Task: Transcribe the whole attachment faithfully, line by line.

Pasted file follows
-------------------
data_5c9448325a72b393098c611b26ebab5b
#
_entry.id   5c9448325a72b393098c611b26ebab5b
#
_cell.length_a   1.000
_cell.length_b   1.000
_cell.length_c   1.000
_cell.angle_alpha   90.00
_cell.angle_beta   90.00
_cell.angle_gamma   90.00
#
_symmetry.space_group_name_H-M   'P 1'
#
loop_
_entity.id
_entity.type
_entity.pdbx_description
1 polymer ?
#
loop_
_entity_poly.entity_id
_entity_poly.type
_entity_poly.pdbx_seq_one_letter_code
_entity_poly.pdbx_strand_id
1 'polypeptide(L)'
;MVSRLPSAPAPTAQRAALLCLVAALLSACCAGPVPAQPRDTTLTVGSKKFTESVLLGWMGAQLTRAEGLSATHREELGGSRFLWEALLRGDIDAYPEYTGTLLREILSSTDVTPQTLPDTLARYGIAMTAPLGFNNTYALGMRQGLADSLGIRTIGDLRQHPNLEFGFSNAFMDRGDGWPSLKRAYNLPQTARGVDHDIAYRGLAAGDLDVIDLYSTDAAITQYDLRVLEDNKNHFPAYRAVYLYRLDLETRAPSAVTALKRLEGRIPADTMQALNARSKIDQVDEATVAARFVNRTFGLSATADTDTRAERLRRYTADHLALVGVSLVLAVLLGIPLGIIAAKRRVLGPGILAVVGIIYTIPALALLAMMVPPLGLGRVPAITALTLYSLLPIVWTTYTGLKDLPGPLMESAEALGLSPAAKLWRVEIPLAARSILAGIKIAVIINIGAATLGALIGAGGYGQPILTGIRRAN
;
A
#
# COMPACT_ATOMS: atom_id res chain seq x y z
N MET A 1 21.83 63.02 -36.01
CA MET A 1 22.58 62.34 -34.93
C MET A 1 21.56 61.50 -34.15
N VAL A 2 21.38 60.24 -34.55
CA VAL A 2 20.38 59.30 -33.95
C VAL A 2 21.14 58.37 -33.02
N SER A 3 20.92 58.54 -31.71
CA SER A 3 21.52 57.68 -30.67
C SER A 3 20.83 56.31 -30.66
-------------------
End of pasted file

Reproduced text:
data_5c9448325a72b393098c611b26ebab5b
#
_entry.id   5c9448325a72b393098c611b26ebab5b
#
_cell.length_a   1.000
_cell.length_b   1.000
_cell.length_c   1.000
_cell.angle_alpha   90.00
_cell.angle_beta   90.00
_cell.angle_gamma   90.00
#
_symmetry.space_group_name_H-M   'P 1'
#
loop_
_entity.id
_entity.type
_entity.pdbx_description
1 polymer ?
#
loop_
_entity_poly.entity_id
_entity_poly.type
_entity_poly.pdbx_seq_one_letter_code
_entity_poly.pdbx_strand_id
1 'polypeptide(L)'
;MVSRLPSAPAPTAQRAALLCLVAALLSACCAGPVPAQPRDTTLTVGSKKFTESVLLGWMGAQLTRAEGLSATHREELGGSRFLWEALLRGDIDAYPEYTGTLLREILSSTDVTPQTLPDTLARYGIAMTAPLGFNNTYALGMRQGLADSLGIRTIGDLRQHPNLEFGFSNAFMDRGDGWPSLKRAYNLPQTARGVDHDIAYRGLAAGDLDVIDLYSTDAAITQYDLRVLEDNKNHFPAYRAVYLYRLDLETRAPSAVTALKRLEGRIPADTMQALNARSKIDQVDEATVAARFVNRTFGLSATADTDTRAERLRRYTADHLALVGVSLVLAVLLGIPLGIIAAKRRVLGPGILAVVGIIYTIPALALLAMMVPPLGLGRVPAITALTLYSLLPIVWTTYTGLKDLPGPLMESAEALGLSPAAKLWRVEIPLAARSILAGIKIAVIINIGAATLGALIGAGGYGQPILTGIRRAN
;
A
#
# COMPACT_ATOMS: atom_id res chain seq x y z
N MET A 1 21.83 63.02 -36.01
CA MET A 1 22.58 62.34 -34.93
C MET A 1 21.56 61.50 -34.15
N VAL A 2 21.38 60.24 -34.55
CA VAL A 2 20.38 59.30 -33.95
C VAL A 2 21.14 58.37 -33.02
N SER A 3 20.92 58.54 -31.71
CA SER A 3 21.52 57.68 -30.67
C SER A 3 20.83 56.31 -30.66